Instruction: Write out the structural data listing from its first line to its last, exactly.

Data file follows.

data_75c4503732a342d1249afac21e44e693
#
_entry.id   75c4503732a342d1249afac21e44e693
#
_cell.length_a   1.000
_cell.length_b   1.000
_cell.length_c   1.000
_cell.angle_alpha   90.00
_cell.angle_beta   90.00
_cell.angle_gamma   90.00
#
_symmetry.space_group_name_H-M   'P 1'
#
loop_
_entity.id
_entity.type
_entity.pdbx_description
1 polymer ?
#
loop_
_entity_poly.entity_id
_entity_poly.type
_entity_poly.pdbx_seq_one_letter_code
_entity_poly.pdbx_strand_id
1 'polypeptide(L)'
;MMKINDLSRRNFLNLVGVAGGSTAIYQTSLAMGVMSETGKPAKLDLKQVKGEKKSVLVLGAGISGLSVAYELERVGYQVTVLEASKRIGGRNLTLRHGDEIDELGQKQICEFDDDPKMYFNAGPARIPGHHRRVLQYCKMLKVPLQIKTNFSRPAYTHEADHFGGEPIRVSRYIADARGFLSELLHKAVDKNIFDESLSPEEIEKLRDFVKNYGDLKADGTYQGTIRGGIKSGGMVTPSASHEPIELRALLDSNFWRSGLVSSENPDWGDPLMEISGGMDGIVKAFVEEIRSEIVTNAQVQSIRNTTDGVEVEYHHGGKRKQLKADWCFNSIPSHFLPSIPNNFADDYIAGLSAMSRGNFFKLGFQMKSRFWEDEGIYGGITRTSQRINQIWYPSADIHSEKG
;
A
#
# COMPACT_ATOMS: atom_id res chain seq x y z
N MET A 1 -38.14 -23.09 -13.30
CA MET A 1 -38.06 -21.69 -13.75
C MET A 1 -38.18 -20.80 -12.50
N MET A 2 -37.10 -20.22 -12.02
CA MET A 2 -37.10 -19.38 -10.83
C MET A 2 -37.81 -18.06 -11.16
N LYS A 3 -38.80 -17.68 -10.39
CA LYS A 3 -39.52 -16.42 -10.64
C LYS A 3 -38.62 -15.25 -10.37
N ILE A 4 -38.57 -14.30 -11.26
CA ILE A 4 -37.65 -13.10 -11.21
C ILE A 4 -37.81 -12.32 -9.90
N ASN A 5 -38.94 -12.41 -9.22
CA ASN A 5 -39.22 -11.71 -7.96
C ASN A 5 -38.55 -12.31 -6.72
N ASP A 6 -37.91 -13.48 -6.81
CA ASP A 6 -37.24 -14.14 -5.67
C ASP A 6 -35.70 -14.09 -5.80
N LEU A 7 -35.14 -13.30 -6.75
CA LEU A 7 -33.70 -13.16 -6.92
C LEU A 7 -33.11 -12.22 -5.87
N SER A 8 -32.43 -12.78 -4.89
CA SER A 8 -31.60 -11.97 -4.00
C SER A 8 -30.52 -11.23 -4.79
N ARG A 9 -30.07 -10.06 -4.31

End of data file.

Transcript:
data_75c4503732a342d1249afac21e44e693
#
_entry.id   75c4503732a342d1249afac21e44e693
#
_cell.length_a   1.000
_cell.length_b   1.000
_cell.length_c   1.000
_cell.angle_alpha   90.00
_cell.angle_beta   90.00
_cell.angle_gamma   90.00
#
_symmetry.space_group_name_H-M   'P 1'
#
loop_
_entity.id
_entity.type
_entity.pdbx_description
1 polymer ?
#
loop_
_entity_poly.entity_id
_entity_poly.type
_entity_poly.pdbx_seq_one_letter_code
_entity_poly.pdbx_strand_id
1 'polypeptide(L)'
;MMKINDLSRRNFLNLVGVAGGSTAIYQTSLAMGVMSETGKPAKLDLKQVKGEKKSVLVLGAGISGLSVAYELERVGYQVTVLEASKRIGGRNLTLRHGDEIDELGQKQICEFDDDPKMYFNAGPARIPGHHRRVLQYCKMLKVPLQIKTNFSRPAYTHEADHFGGEPIRVSRYIADARGFLSELLHKAVDKNIFDESLSPEEIEKLRDFVKNYGDLKADGTYQGTIRGGIKSGGMVTPSASHEPIELRALLDSNFWRSGLVSSENPDWGDPLMEISGGMDGIVKAFVEEIRSEIVTNAQVQSIRNTTDGVEVEYHHGGKRKQLKADWCFNSIPSHFLPSIPNNFADDYIAGLSAMSRGNFFKLGFQMKSRFWEDEGIYGGITRTSQRINQIWYPSADIHSEKG
;
A
#
# COMPACT_ATOMS: atom_id res chain seq x y z
N MET A 1 -38.14 -23.09 -13.30
CA MET A 1 -38.06 -21.69 -13.75
C MET A 1 -38.18 -20.80 -12.50
N MET A 2 -37.10 -20.22 -12.02
CA MET A 2 -37.10 -19.38 -10.83
C MET A 2 -37.81 -18.06 -11.16
N LYS A 3 -38.80 -17.68 -10.39
CA LYS A 3 -39.52 -16.42 -10.64
C LYS A 3 -38.62 -15.25 -10.37
N ILE A 4 -38.57 -14.30 -11.26
CA ILE A 4 -37.65 -13.10 -11.21
C ILE A 4 -37.81 -12.32 -9.90
N ASN A 5 -38.94 -12.41 -9.22
CA ASN A 5 -39.22 -11.71 -7.96
C ASN A 5 -38.55 -12.31 -6.72
N ASP A 6 -37.91 -13.48 -6.81
CA ASP A 6 -37.24 -14.14 -5.67
C ASP A 6 -35.70 -14.09 -5.80
N LEU A 7 -35.14 -13.30 -6.75
CA LEU A 7 -33.70 -13.16 -6.92
C LEU A 7 -33.11 -12.22 -5.87
N SER A 8 -32.43 -12.78 -4.89
CA SER A 8 -31.60 -11.97 -4.00
C SER A 8 -30.52 -11.23 -4.79
N ARG A 9 -30.07 -10.06 -4.31